New York Magazine

The Fixer’s Revenge

After Michael Cohen’s testimony, impeachment is all but inevitable.

THE PERSISTENT SKEPTICISM that has surrounded President Trump’s legal travails arose again toward the end of February when news reports claimed that special counsel Robert Mueller would soon finish his final report. If Mueller was almost done, the thinking went, he couldn’t have much more. The chances of anything touching Trump directly started to appear lower than the nearly two-year investigation’s ending with a whimper.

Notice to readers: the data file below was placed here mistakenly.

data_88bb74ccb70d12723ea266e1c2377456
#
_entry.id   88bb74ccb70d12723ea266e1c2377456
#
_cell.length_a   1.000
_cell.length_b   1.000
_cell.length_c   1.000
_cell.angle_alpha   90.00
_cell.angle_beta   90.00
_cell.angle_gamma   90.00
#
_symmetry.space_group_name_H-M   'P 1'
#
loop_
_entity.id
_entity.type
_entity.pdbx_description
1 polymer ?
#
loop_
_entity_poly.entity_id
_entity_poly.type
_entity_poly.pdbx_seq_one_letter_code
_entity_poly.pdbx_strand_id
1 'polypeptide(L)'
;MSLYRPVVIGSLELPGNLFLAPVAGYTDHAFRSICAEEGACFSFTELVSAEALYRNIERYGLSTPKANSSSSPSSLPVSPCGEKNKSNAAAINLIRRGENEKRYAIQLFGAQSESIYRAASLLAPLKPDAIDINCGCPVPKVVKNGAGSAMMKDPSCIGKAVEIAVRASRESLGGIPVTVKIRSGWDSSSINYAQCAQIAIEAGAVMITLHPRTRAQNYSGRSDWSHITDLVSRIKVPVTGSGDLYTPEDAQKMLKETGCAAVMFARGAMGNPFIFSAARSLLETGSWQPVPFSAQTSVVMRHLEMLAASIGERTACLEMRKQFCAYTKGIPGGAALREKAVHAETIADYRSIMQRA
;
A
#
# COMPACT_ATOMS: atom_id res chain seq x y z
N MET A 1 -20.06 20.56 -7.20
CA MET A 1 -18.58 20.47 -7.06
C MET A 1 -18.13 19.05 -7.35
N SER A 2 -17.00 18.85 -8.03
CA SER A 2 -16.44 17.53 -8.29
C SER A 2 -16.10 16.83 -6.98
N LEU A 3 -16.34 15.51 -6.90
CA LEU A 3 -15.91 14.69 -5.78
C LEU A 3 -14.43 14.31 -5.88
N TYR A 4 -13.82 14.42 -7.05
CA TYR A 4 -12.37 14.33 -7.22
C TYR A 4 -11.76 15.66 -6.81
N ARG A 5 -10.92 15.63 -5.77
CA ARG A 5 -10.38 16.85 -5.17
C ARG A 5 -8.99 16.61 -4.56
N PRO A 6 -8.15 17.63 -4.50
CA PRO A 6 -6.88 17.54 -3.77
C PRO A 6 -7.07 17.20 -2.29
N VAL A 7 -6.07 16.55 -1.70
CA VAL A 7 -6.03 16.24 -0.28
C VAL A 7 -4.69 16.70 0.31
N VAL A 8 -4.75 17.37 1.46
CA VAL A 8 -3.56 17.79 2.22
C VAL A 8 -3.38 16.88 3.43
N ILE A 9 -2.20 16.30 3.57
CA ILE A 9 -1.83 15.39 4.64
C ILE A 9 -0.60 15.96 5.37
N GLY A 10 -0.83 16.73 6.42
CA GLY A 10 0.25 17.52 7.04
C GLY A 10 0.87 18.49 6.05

Michael Cohen’s testimony before the House Oversight Committee all but destroyed that presumption. Trump’s former attorney and fixer alleged not only systematic criminality by his former boss but deep culpability in the Russia scandal itself. In the wake of that hearing, it seems inevitable that Trump will face impeachment in the House (though, given his party’s continued loyalty and the need to obtain the votes of 67 senators, probably

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